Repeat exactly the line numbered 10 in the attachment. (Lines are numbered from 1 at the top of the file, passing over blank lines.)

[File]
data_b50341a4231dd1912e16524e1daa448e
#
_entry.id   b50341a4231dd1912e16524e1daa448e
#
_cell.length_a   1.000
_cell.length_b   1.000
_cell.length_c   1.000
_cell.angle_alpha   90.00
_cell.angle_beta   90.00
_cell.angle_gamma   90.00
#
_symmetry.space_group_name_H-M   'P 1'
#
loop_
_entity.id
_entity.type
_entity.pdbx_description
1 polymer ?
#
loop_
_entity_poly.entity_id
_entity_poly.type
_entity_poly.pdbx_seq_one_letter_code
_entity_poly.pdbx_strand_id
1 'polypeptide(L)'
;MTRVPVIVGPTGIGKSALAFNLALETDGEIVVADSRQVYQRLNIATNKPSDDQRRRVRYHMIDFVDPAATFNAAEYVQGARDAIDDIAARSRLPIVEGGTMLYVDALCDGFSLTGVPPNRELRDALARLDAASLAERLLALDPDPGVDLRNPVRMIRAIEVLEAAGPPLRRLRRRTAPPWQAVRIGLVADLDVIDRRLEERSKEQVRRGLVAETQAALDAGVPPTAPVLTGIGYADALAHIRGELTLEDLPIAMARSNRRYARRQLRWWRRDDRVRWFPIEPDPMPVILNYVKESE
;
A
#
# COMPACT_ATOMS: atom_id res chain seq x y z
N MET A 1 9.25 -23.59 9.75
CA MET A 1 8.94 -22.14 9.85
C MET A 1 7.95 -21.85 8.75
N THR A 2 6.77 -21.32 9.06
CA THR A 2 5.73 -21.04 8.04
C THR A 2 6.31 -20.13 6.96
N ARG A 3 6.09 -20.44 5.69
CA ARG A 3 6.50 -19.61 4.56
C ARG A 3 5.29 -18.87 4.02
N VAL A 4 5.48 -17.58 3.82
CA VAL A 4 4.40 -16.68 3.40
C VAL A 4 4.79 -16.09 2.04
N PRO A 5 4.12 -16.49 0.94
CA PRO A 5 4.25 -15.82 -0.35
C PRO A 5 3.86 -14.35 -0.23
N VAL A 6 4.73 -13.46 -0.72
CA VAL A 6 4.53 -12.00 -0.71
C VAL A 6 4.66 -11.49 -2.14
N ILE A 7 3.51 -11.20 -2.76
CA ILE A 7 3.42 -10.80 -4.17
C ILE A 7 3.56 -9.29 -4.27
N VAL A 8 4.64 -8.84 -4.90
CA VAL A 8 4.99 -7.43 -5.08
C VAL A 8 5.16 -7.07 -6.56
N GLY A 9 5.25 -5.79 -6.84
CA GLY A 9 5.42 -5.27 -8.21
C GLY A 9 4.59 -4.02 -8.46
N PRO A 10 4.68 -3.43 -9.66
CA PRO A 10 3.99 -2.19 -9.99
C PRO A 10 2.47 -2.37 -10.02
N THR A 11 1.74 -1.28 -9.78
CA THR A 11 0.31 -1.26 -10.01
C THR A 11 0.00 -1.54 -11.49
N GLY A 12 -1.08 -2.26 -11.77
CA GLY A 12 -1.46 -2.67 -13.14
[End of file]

_cell.angle_gamma   90.00